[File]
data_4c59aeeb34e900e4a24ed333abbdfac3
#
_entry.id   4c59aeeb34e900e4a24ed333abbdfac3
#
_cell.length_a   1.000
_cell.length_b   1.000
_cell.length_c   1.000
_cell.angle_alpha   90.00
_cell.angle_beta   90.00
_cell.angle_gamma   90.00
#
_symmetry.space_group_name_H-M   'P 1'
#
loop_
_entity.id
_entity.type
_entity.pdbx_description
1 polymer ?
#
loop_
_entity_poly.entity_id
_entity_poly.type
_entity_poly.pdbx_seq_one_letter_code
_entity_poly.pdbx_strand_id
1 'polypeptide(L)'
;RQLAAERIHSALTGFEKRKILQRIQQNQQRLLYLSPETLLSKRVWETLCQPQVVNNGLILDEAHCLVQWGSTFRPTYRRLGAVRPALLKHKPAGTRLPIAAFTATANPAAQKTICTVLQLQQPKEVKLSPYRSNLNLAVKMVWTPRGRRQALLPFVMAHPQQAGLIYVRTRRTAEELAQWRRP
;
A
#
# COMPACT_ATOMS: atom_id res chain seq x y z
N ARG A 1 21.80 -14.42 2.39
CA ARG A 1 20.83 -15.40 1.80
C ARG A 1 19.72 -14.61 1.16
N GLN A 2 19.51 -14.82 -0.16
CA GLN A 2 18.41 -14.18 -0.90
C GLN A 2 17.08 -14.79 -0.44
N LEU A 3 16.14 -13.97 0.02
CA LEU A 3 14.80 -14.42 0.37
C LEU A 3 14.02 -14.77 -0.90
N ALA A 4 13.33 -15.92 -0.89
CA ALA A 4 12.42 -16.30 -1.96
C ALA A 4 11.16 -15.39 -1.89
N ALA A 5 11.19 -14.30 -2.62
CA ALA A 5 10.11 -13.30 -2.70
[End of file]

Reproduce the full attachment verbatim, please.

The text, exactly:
data_4c59aeeb34e900e4a24ed333abbdfac3
#
_entry.id   4c59aeeb34e900e4a24ed333abbdfac3
#
_cell.length_a   1.000
_cell.length_b   1.000
_cell.length_c   1.000
_cell.angle_alpha   90.00
_cell.angle_beta   90.00
_cell.angle_gamma   90.00
#
_symmetry.space_group_name_H-M   'P 1'
#
loop_
_entity.id
_entity.type
_entity.pdbx_description
1 polymer ?
#
loop_
_entity_poly.entity_id
_entity_poly.type
_entity_poly.pdbx_seq_one_letter_code
_entity_poly.pdbx_strand_id
1 'polypeptide(L)'
;RQLAAERIHSALTGFEKRKILQRIQQNQQRLLYLSPETLLSKRVWETLCQPQVVNNGLILDEAHCLVQWGSTFRPTYRRLGAVRPALLKHKPAGTRLPIAAFTATANPAAQKTICTVLQLQQPKEVKLSPYRSNLNLAVKMVWTPRGRRQALLPFVMAHPQQAGLIYVRTRRTAEELAQWRRP
;
A
#
# COMPACT_ATOMS: atom_id res chain seq x y z
N ARG A 1 21.80 -14.42 2.39
CA ARG A 1 20.83 -15.40 1.80
C ARG A 1 19.72 -14.61 1.16
N GLN A 2 19.51 -14.82 -0.16
CA GLN A 2 18.41 -14.18 -0.90
C GLN A 2 17.08 -14.79 -0.44
N LEU A 3 16.14 -13.97 0.02
CA LEU A 3 14.80 -14.42 0.37
C LEU A 3 14.02 -14.77 -0.90
N ALA A 4 13.33 -15.92 -0.89
CA ALA A 4 12.42 -16.30 -1.96
C ALA A 4 11.16 -15.39 -1.89
N ALA A 5 11.19 -14.30 -2.62
CA ALA A 5 10.11 -13.30 -2.70